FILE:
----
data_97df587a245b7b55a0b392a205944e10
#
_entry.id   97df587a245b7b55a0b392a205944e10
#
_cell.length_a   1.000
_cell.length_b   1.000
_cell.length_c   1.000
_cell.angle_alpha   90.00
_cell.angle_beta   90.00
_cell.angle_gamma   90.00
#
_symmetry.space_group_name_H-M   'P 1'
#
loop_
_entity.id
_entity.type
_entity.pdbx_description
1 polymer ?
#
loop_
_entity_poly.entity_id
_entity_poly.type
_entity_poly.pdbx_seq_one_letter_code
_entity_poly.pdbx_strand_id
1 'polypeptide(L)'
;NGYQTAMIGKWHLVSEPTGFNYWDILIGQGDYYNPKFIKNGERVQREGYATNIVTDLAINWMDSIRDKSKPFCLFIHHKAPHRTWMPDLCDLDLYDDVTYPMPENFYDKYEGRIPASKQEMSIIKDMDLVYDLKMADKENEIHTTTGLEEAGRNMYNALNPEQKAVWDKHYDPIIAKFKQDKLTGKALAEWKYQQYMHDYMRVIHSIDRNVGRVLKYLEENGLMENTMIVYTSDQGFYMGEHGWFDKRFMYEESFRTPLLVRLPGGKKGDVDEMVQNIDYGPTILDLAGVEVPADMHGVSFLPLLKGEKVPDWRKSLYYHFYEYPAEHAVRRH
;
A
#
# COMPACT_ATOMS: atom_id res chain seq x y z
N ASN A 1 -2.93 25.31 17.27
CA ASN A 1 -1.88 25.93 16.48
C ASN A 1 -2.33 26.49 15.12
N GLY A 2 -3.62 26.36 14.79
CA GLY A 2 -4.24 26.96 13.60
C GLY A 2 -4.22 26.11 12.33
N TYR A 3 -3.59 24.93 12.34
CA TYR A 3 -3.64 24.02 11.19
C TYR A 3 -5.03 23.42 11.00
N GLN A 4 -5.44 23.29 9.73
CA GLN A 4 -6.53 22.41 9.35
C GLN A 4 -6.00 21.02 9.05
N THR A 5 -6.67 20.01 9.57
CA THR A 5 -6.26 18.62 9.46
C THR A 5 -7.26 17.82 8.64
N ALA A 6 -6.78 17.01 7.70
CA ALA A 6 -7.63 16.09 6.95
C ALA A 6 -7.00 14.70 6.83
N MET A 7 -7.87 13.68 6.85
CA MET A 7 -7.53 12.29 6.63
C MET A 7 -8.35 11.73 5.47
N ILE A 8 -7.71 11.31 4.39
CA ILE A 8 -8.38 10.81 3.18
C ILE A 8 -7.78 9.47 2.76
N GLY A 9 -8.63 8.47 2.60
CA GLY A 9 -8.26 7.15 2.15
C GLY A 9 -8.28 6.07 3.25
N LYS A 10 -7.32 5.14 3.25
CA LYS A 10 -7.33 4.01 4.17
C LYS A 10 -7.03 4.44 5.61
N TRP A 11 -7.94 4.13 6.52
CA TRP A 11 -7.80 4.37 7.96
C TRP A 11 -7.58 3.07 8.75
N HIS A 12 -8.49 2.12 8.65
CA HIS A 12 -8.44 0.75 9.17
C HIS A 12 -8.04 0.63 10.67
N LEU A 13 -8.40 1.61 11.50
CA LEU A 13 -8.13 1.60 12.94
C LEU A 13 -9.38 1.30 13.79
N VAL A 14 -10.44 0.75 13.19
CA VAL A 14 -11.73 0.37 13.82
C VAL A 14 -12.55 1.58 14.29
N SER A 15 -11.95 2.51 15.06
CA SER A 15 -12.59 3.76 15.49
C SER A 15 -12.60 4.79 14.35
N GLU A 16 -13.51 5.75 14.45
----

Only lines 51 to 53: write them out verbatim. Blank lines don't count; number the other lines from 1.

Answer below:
C MET A 7 -8.35 11.73 5.47
N ILE A 8 -7.71 11.31 4.39
CA ILE A 8 -8.38 10.81 3.18